The girl on the extreme right is Tanjali. The picture was taken against the boundary wall of the Indian Institute of Technology, Ber Sarai, New Delhi. Tanjali and her family and a host of other beggar families lived (still live?) on the pavement next to IIT. That particular red light -- on the intersection of Ber Sarai and Outer Ring Road -- was where they earned their living. Tanjali -- and the other kid -- are both wearing tee shirts that I'd painted. It was part of a small project started through the Indian Shitizen, a blog that I stopped writing. That blog received extreme reactions from people.
Many young Indians like me responded positively to it. When you are not a true citizen, when you don't do your verylittlebit, you are a shitizen: that was the philosophy behind the monicker. The blog also angered many people. Surprisingly a large number of them lived abroad. They all felt that by labelling (most) Indians 'shitizens', the blog and by extension I, was pandering to what the rest of the world -- particularly the Western world -- already thought about India. That India and Indians are corrupt, that they don't give a damn about their many, many poor or anything else that's wrong with the country and can be fixed. Anyway, that blog is now sitting unpublished. Perhaps it will be revived some far off day in the future.
But unlike that blog's failed attempt at making a difference -- it didn't last more than three months! -- there are some people/organisations that are making a real difference. I don't know about you, but whenever I hear the phrase "non-profit organisation seeks donations", I instantly think of it as a money-making scam/scheme. So when I first heard about the Delhi-based Project Why and that it was being supported by the French embassy, I rolled my eyes and thought, "Another rich, page-3 woman and more white people with we-have-a-better-life-guilt." with nothing else to do." I don't know about the French embassy but I was absolutely, 100 per cent wrong about the woman.
The slum was in the Govindpuri area of Delhi and I was visiting because the dude I was dating back then (2000) was volunteering for Project Why. Govindpuri looked like a a slightly better-off slum area: There were more brick houses than shanties, the gutters were relatively clean and definitely not overflowing and the kids seemed to be wearing more clothes. And then the kids came out, a group of 10 or so, different age groups and in unison said, "Goodmorning didi, how are you today?." As in not namaste, but goodmorning and everything else in clear English. I smiled back, shook some hands and the cynic within thought, "So they speak few lines in English, even beggar kids can speak some." Then I entered the room the kids had come out of. There were a couple of computers there, with kids sitting before them... working. I was quite surprised. Outside the room, an argument was in full swing. I heard a woman's coarse voice, angry and bordering on abuse; and another gentler but firm voice insisting, "Par ussey school nahin bhejogi to woh ricksha bhi chalayega." (If you don't send him to school, he too will only ride a rickshaw)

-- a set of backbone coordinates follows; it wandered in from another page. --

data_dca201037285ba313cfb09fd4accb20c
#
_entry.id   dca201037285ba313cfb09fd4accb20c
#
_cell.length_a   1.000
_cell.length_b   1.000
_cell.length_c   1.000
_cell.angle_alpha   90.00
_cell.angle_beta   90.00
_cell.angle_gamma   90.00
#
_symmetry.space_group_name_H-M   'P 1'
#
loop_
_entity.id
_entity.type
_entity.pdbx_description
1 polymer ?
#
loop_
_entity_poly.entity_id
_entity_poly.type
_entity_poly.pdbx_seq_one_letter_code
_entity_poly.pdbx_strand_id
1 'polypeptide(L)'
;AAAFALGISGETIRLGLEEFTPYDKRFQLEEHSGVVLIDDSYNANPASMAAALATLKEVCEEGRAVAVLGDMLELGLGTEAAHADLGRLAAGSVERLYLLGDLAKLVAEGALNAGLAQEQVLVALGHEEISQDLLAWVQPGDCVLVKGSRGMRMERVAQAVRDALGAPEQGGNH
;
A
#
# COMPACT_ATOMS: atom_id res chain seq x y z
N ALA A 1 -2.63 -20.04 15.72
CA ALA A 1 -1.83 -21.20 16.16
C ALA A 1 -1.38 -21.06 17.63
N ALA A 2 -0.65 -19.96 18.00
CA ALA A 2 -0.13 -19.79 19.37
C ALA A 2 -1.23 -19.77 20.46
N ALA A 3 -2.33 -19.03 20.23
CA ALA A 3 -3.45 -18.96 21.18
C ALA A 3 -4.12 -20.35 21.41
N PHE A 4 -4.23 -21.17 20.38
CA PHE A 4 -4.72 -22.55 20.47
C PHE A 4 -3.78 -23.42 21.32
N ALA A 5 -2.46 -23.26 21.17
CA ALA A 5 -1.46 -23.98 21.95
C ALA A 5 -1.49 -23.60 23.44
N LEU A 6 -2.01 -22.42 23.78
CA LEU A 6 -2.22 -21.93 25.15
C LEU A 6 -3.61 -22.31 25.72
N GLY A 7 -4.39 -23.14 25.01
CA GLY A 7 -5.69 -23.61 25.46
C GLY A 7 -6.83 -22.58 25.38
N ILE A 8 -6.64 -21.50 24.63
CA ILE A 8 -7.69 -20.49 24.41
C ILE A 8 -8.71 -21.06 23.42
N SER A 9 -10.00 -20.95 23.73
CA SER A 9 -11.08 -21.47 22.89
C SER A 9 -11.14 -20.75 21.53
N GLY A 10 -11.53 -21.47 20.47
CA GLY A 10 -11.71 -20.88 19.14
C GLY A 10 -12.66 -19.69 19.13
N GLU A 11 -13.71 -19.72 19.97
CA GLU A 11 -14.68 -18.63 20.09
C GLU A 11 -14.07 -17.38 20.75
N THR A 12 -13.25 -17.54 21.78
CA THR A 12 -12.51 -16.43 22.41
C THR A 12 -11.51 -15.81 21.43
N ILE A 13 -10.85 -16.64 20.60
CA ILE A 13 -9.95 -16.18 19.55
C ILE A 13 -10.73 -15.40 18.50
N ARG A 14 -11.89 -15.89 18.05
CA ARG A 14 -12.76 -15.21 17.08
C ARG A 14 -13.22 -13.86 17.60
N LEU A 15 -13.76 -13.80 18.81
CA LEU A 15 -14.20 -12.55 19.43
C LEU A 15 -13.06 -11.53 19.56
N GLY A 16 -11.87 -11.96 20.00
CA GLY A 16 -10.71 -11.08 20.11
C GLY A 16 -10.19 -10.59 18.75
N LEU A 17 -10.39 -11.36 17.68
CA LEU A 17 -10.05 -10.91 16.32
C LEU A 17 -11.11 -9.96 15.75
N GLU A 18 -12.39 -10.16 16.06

The angry woman was another slum kid's mother who refused to understand or accept that her son needed to go to school or learn English. What was the need? "Sahib thode hi banega." (He won't become a sahib/ officer). Strangely and despite the distance and much more that separates India and Australia, many non-government workers/volunteers/organisations working with Aboriginal Australians face similar questions and attitudes. But I won't write about that yet...
The firm-but-gentle woman was Anouradha Bakshi, founder of Project Why. She eventually did manage to get that particular boy and many, many more to 'school'; that room I'd seen the kids come out of. A whole lot of these kids speak English, many use computers and as of June 3, 2011, "
These kids are getting educated. Will they get jobs when they grow up or will they join the throngs of educated Indians who can't find a job? No one can answer that but at least and for sure, they have a better chance at finding a job. I wonder if someone will find Tanjali and give her such a chance.
Project Why has it's own website and blog. There are some really good, REAL stories on the blog...and shockingly few comments or reader participation. It would be very nice if you would go read. Don't take my word for it, check out what Project Why has done for yourself, see their website, Google them and if you're in Delhi, call and drop in on them. And if it's not asking too much of your time and/or your blog-space, promote them. Write about their work, send people to their website/blog. And no, they are not paying me to do this and neither have they asked me to.